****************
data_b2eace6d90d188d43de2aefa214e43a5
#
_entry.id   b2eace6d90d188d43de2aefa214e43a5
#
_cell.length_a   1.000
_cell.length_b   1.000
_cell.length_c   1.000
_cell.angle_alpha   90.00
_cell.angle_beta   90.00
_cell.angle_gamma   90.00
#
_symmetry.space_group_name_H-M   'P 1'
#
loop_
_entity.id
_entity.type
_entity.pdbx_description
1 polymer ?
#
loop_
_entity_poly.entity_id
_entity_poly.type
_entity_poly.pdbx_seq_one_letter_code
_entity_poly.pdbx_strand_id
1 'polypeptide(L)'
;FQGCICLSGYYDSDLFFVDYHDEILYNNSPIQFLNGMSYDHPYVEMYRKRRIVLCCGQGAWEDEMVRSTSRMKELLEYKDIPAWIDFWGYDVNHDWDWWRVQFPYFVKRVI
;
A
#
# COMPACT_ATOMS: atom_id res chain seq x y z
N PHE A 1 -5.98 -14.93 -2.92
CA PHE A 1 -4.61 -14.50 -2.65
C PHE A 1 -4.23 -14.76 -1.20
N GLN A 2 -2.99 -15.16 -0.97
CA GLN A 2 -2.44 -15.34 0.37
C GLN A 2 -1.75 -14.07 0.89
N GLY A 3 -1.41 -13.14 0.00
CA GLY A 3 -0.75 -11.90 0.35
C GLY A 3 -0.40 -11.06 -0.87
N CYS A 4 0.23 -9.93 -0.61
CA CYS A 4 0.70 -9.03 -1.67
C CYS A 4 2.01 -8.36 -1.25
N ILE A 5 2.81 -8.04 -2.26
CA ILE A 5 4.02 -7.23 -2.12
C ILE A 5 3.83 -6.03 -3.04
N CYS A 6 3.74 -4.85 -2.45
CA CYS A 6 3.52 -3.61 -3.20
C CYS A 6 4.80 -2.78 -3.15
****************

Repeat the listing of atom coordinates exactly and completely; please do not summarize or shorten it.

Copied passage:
data_b2eace6d90d188d43de2aefa214e43a5
#
_entry.id   b2eace6d90d188d43de2aefa214e43a5
#
_cell.length_a   1.000
_cell.length_b   1.000
_cell.length_c   1.000
_cell.angle_alpha   90.00
_cell.angle_beta   90.00
_cell.angle_gamma   90.00
#
_symmetry.space_group_name_H-M   'P 1'
#
loop_
_entity.id
_entity.type
_entity.pdbx_description
1 polymer ?
#
loop_
_entity_poly.entity_id
_entity_poly.type
_entity_poly.pdbx_seq_one_letter_code
_entity_poly.pdbx_strand_id
1 'polypeptide(L)'
;FQGCICLSGYYDSDLFFVDYHDEILYNNSPIQFLNGMSYDHPYVEMYRKRRIVLCCGQGAWEDEMVRSTSRMKELLEYKDIPAWIDFWGYDVNHDWDWWRVQFPYFVKRVI
;
A
#
# COMPACT_ATOMS: atom_id res chain seq x y z
N PHE A 1 -5.98 -14.93 -2.92
CA PHE A 1 -4.61 -14.50 -2.65
C PHE A 1 -4.23 -14.76 -1.20
N GLN A 2 -2.99 -15.16 -0.97
CA GLN A 2 -2.44 -15.34 0.37
C GLN A 2 -1.75 -14.07 0.89
N GLY A 3 -1.41 -13.14 0.00
CA GLY A 3 -0.75 -11.90 0.35
C GLY A 3 -0.40 -11.06 -0.87
N CYS A 4 0.23 -9.93 -0.61
CA CYS A 4 0.70 -9.03 -1.67
C CYS A 4 2.01 -8.36 -1.25
N ILE A 5 2.81 -8.04 -2.26
CA ILE A 5 4.02 -7.23 -2.12
C ILE A 5 3.83 -6.03 -3.04
N CYS A 6 3.74 -4.85 -2.45
CA CYS A 6 3.52 -3.61 -3.20
C CYS A 6 4.80 -2.78 -3.15